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Electric Car Charging Speeds Demystified

We get it, it can be confusing. We explain what Slow, Fast, Rapid charging speeds are and how you can charge your car.
Updated on
April 8, 2024


If you are close to purchasing your EV, you may have seen the terms ‘rapid-charging’ or ‘slow-charging’. Chargers are rated by their ‘power’ rating which are in kilowatts (or kW) and the higher power rating, the more power can be delivered to your EV battery which ultimately means a faster charge.

Home Charging

There are two types of charging: AC or DC charging. AC charging can be done at home or in public and covers power ratings up to 43kW while DC charging starts from 50kW and are predominantly in public locations.

If you plan to charge your EV at home, you will have two main options: ‘slow charging’ and ‘fast charging’.

Socket types for home charging and the maximum speeds you can expect.
Socket types for home charging

Slow vs. Fast Charging

Slow charging: anything below 3.7kW
Fast charging:
anything between 7.4 and 22kW

It is important to note that charging at home is limited to only 7.4kW due to your supply capacity. Not to mention, most electric cars only allow a maximum of 11kW (and sometimes 3.7kW) of power input.

How long will it take?

Naturally, charging times will vary if you plan on charging your EV to full capacity and will vary based on your battery capacity. Example:

Battery capacity: 38kWh (e.g. BMW i3 120 Ah), charging from 0 to 80%
Fast Charging: 4 hours
Slow Charging: 8 hours for slow charging

A 3-pin wall socket or a commando plug is the cheapest and simplest method of supplying power to your EV and there are options out there for fast charging but they are not suitable for the Office for Low Emission Vehicle (OZEV) home charge grant and they are not ideal as a permanent charging solution.

A dedicated mounted EV charger is a much better and safer choice as it will be able to supply the needed power for fast charging and can be eligible for the OZEV home charge grant. Additionally, you will have smart features that make your charging experience more enjoyable.

Public Charging

AC fast charging can be found in commercial and public locations and they usually offer power ratings of 7.4kW and 22kW. With a 22kW power rating, you can expect to charge your vehicle three times faster than with a 7.4kW home charger (about 1.5 hours for a 38kWh BMW i3 120Ah from 0-80%).

Importantly, most cars do not accept 22kW charging.
Rapid charging and the cables/sockets you need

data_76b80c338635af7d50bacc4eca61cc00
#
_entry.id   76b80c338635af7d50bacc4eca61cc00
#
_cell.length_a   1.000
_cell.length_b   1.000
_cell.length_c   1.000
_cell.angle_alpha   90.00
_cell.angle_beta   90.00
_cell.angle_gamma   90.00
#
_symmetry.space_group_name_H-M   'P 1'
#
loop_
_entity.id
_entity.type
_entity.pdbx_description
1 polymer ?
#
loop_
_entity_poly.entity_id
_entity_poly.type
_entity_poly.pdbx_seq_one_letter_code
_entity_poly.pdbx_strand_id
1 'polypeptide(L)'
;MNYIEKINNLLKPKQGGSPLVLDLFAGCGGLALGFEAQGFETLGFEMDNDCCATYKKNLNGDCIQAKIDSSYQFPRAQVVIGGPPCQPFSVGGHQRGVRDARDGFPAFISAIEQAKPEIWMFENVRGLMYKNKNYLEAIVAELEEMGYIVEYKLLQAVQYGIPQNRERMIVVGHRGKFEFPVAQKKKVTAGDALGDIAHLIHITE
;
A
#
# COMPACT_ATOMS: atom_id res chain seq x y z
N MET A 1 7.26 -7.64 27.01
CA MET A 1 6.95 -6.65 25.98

Rapid & Ultra Rapid Charging

Rapid charging on the other hand is at 43kW for AC and upwards of 50kW for DC charging (with anything above 100kW called ‘ultra-rapid charging’) which will charge your vehicle about six times faster than a 7.4kW home charger or about 30-40 minutes (.e.g 38kWh BMW i3 120Ah).

DC rapid and ultra-rapid charging has gained popularity because the technology offers much faster charging times with the simple reason being that a DC charger has a larger inbuilt AC to DC converter than the one in an EV which means that it can deliver more power to the battery. But EVs have limitations on the maximum DC power they will accept. For instance, a BMW i3 120Ah accepts a maximum of 50kW while an Audi e-tron 55 Quattro at 155kW. I have a BMW i3 120Ah and choose a tariff that is higher than 50kW, you will simply be paying more without charging any faster.

To utilise DC charging, your EV needs to have one of these sockets: CCS1, CCS2 or CHAdeMO. CCS1 and CCS2 (combined charging system, CCS) are simply Type 1 and Type 2 connectors with an added connection for DC which gives the flexibility of home and public charging. CHAdeMO connectors usually work with Japanese imported cars such as the Nissan Leaf but they are also compatible with Tesla cars given the right adapter. Tesla cars on the other hand have their own DC charging connectors but do have adapters for Type 2/CCS2 connectors.

While there have been more public charging locations in recent years, they can only still be found at service stations or in public areas in larger cities and DC charging locations are sparser. Furthermore, they will be more expensive to use compared to home charging. If you plan on travelling to less populated areas, finding one at your convenience may be an issue. With VoltShare HH1, charging at home became that much simpler and cost effective. With our community charging service, going for a spontaneous drive anywhere in the UK will be much more convenient as you can easily reserve charge sessions along your journey without fears of an empty battery.

Is my car compatible?

Did you recently buy your electric car? If so, then you have nothing to worry about. Most new EVs in the UK come with Type 2 sockets and most home chargers and all public chargers offer Type 2 compatibility.

But if you have or will have an EV that has a Type 1 socket (e.g. a first-gen Nissan Leaf), you will simply need a Type 2 to Type 1 adapter where the Type 2 female connects to the charger and the Type 1 male to your EV. EV chargers also come in untethered (no cable attached) which means you will need to supply your own charging cable or tethered (cable permanently attached).

Fortunately, VoltShare’s HH1 EV charger comes with a tethered Type 2 charging cable without the extra hassle of finding a charging cable and it is rated at 7.4kW which will give you the greatest convenience as an EV charger owner or as a user of the community charging service.

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VoltShare are an EV charging technology provider for the hospitality industry that simplifies management, payments collection, and technology integration. We empower small to large-sized venues to futureproof themselves, while ensuring they remain resource-efficient and profitable.

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